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Quality welds are the key to successful metal fabrication. Every single weld is key to ensuring structural integrity and longevity. Without sufficient welding quality control, mistakes can compromise the entire custom metal fabrication.

From minuscule holes that invite rust to poorly-fused welds that lead to breaks, welding mistakes can have disastrous and costly results, such as product failure or failure to meet OSHA industrial access regulations or industry-specific requirements. 

But properly trained and certified welders, along with a well-documented quality control program, can prevent project mishaps and delays. Here are five questions to ask custom metal fabricators to ensure welding quality is front and center.

1: Can you provide documentation to ensure your welders are certified?

A qualified custom metal fabricator should be able to verify certifications and qualifications for all their welders on staff, as part of a documented quality control program. 

Welders should be qualified to:

  • Weld structural steel according to the American Welding Society AWS D1.1 (carbon steel above 1/8” gauge) 
  • Meet AWS D1.6 standards (stainless steel above 1/16” gauge) 
  • Follow Welding Procedure Specifications (WPS) that conform to ASME Section 9
  • Fabricate carbon-steel tanks that conform to the API-650 standard 
  • Adhere to industry-specific welding regulations, such as the stringent standards set by the Canadian Welding Bureau (CWB)

2: How do you qualify your welders on staff?

The custom metal fabricator should be able to provide a Welder Qualification Record to verify each welder has been tested in accordance with applicable welding codes, such as:

  • American and Canadian Welding Society codes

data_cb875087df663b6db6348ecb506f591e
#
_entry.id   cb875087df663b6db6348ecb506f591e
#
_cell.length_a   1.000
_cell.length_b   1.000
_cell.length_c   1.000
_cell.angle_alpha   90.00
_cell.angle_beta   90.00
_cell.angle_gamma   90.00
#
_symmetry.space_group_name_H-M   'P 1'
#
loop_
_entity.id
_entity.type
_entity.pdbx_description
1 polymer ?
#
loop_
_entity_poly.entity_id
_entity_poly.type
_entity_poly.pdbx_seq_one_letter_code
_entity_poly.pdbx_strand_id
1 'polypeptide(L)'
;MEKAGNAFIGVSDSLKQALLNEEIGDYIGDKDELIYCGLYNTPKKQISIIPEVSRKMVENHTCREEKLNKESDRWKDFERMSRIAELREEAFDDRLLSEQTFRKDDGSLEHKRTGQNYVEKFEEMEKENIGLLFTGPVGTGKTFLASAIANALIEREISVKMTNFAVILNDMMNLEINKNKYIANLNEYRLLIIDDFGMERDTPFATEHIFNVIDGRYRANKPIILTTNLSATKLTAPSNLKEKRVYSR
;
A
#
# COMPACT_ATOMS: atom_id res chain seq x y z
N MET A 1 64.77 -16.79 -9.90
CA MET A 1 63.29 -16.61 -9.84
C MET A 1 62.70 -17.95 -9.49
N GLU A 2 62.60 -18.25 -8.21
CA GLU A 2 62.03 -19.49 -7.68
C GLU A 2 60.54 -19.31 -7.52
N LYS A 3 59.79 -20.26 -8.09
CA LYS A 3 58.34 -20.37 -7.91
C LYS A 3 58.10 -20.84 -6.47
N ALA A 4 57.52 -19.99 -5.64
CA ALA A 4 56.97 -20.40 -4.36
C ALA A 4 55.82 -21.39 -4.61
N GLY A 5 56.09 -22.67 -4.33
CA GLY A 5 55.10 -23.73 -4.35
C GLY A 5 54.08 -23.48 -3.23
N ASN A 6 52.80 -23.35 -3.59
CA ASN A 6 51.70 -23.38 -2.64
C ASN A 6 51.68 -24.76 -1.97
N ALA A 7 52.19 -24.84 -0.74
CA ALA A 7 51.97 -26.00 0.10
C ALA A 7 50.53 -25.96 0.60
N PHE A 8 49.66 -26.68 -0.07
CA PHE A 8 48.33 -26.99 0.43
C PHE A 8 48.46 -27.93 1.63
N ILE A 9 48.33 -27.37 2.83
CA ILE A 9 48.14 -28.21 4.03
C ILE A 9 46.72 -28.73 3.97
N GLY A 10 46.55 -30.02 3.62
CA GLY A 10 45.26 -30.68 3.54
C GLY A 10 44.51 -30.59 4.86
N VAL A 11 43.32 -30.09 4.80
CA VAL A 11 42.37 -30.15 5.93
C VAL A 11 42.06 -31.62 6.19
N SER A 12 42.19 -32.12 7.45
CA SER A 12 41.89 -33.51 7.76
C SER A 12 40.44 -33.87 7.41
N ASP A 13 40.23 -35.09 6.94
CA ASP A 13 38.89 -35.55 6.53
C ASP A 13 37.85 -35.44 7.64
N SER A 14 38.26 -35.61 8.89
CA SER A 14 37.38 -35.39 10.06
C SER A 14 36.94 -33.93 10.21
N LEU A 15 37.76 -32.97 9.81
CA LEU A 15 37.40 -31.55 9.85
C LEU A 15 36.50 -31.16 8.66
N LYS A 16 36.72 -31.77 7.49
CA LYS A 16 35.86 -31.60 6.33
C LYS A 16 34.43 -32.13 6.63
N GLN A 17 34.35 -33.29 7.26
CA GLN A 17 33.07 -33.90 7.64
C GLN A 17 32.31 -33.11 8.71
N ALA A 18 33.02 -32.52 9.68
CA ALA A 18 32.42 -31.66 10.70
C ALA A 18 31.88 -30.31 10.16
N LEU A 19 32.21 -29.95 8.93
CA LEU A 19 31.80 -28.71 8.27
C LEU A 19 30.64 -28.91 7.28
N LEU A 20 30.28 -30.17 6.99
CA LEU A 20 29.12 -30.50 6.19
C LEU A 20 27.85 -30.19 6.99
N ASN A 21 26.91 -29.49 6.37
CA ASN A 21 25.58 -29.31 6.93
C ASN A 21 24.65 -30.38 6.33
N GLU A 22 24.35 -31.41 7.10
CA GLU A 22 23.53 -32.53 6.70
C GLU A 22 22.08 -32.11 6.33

• AWS D1.1 structural welding codes for steel
  • API codes and standards 
  • 8.1.2 AISC codes and standards 
  • 8.1.3 CSA standard W47.1  

3: Do you have a quality manager to oversee welding performance?

A reputable fabricator should have a quality manager on staff to oversee performance for each welder and tacker. Every six months, the QA manager should update the specific qualifications of each welder and tacker, and document their individual work histories in accordance with applicable industry codes. 

Additionally, fit-ups should be visually inspected per the requirements of the applicable fabrication drawings. The QA manager should document and photograph all welds and assembly details and send the custom metal fabrication paperwork for approval before shipping. 

4: Do you have a system for numbering and identifying WPS?

The custom metal fabricator’s QA manager should establish a system for numbering and identifying Welding Procedure Specifications. This system should include recording all pertinent welding information, such as plate dimensions, material type, and welder and operator identifications. 

Essential variables of the WPS should also be evaluated, such as consumables, preheat, inter pass temperature, travel speed, and amps or volts used in preparing the welding procedure qualification test specimen. The QA manager should make required updates to the WPS as needed, and communicate updates to every welder in the shop.